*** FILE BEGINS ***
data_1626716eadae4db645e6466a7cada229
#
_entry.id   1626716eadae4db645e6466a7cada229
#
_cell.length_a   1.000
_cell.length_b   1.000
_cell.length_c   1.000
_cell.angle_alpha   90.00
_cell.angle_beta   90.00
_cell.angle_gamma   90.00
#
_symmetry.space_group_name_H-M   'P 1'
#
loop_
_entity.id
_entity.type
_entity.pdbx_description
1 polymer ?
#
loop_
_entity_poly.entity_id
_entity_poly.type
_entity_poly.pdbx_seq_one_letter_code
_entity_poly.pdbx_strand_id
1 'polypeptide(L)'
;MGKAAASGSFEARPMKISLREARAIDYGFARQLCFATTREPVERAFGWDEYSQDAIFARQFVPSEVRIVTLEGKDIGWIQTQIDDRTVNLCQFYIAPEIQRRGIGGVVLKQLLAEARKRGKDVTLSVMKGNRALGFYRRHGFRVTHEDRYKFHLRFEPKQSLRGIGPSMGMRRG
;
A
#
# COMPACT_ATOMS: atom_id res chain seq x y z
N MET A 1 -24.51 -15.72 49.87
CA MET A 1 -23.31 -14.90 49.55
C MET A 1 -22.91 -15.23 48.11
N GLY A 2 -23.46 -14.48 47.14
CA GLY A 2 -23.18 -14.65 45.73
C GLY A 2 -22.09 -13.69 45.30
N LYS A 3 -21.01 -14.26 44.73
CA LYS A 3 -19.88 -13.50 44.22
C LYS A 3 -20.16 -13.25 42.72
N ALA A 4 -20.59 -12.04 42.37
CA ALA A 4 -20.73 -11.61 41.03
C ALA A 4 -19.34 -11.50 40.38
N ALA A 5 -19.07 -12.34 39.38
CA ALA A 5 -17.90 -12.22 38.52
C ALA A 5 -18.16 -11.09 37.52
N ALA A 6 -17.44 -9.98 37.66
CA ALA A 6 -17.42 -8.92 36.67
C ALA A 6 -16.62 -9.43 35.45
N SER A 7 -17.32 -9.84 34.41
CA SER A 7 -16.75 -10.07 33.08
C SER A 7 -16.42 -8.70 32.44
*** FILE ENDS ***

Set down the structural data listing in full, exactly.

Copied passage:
data_1626716eadae4db645e6466a7cada229
#
_entry.id   1626716eadae4db645e6466a7cada229
#
_cell.length_a   1.000
_cell.length_b   1.000
_cell.length_c   1.000
_cell.angle_alpha   90.00
_cell.angle_beta   90.00
_cell.angle_gamma   90.00
#
_symmetry.space_group_name_H-M   'P 1'
#
loop_
_entity.id
_entity.type
_entity.pdbx_description
1 polymer ?
#
loop_
_entity_poly.entity_id
_entity_poly.type
_entity_poly.pdbx_seq_one_letter_code
_entity_poly.pdbx_strand_id
1 'polypeptide(L)'
;MGKAAASGSFEARPMKISLREARAIDYGFARQLCFATTREPVERAFGWDEYSQDAIFARQFVPSEVRIVTLEGKDIGWIQTQIDDRTVNLCQFYIAPEIQRRGIGGVVLKQLLAEARKRGKDVTLSVMKGNRALGFYRRHGFRVTHEDRYKFHLRFEPKQSLRGIGPSMGMRRG
;
A
#
# COMPACT_ATOMS: atom_id res chain seq x y z
N MET A 1 -24.51 -15.72 49.87
CA MET A 1 -23.31 -14.90 49.55
C MET A 1 -22.91 -15.23 48.11
N GLY A 2 -23.46 -14.48 47.14
CA GLY A 2 -23.18 -14.65 45.73
C GLY A 2 -22.09 -13.69 45.30
N LYS A 3 -21.01 -14.26 44.73
CA LYS A 3 -19.88 -13.50 44.22
C LYS A 3 -20.16 -13.25 42.72
N ALA A 4 -20.59 -12.04 42.37
CA ALA A 4 -20.73 -11.61 41.03
C ALA A 4 -19.34 -11.50 40.38
N ALA A 5 -19.07 -12.34 39.38
CA ALA A 5 -17.90 -12.22 38.52
C ALA A 5 -18.16 -11.09 37.52
N ALA A 6 -17.44 -9.98 37.66
CA ALA A 6 -17.42 -8.92 36.67
C ALA A 6 -16.62 -9.43 35.45
N SER A 7 -17.32 -9.84 34.41
CA SER A 7 -16.75 -10.07 33.08
C SER A 7 -16.42 -8.70 32.44